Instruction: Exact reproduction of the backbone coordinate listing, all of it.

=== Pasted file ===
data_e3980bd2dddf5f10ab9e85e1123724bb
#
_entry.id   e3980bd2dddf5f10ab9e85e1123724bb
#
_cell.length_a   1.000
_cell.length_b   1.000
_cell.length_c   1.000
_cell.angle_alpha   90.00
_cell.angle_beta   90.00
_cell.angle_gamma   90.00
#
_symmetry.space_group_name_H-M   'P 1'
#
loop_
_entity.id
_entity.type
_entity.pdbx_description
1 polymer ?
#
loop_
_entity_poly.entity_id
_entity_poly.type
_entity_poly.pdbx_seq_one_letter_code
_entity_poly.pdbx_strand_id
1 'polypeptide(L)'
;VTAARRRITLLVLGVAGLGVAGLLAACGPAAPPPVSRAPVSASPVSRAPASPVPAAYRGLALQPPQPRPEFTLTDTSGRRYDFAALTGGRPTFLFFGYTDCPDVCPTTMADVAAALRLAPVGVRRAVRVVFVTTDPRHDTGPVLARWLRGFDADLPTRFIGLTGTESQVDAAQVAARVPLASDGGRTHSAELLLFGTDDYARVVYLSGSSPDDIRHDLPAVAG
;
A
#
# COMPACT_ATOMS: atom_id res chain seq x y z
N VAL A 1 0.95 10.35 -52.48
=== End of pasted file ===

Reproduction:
data_e3980bd2dddf5f10ab9e85e1123724bb
#
_entry.id   e3980bd2dddf5f10ab9e85e1123724bb
#
_cell.length_a   1.000
_cell.length_b   1.000
_cell.length_c   1.000
_cell.angle_alpha   90.00
_cell.angle_beta   90.00
_cell.angle_gamma   90.00
#
_symmetry.space_group_name_H-M   'P 1'
#
loop_
_entity.id
_entity.type
_entity.pdbx_description
1 polymer ?
#
loop_
_entity_poly.entity_id
_entity_poly.type
_entity_poly.pdbx_seq_one_letter_code
_entity_poly.pdbx_strand_id
1 'polypeptide(L)'
;VTAARRRITLLVLGVAGLGVAGLLAACGPAAPPPVSRAPVSASPVSRAPASPVPAAYRGLALQPPQPRPEFTLTDTSGRRYDFAALTGGRPTFLFFGYTDCPDVCPTTMADVAAALRLAPVGVRRAVRVVFVTTDPRHDTGPVLARWLRGFDADLPTRFIGLTGTESQVDAAQVAARVPLASDGGRTHSAELLLFGTDDYARVVYLSGSSPDDIRHDLPAVAG
;
A
#
# COMPACT_ATOMS: atom_id res chain seq x y z
N VAL A 1 0.95 10.35 -52.48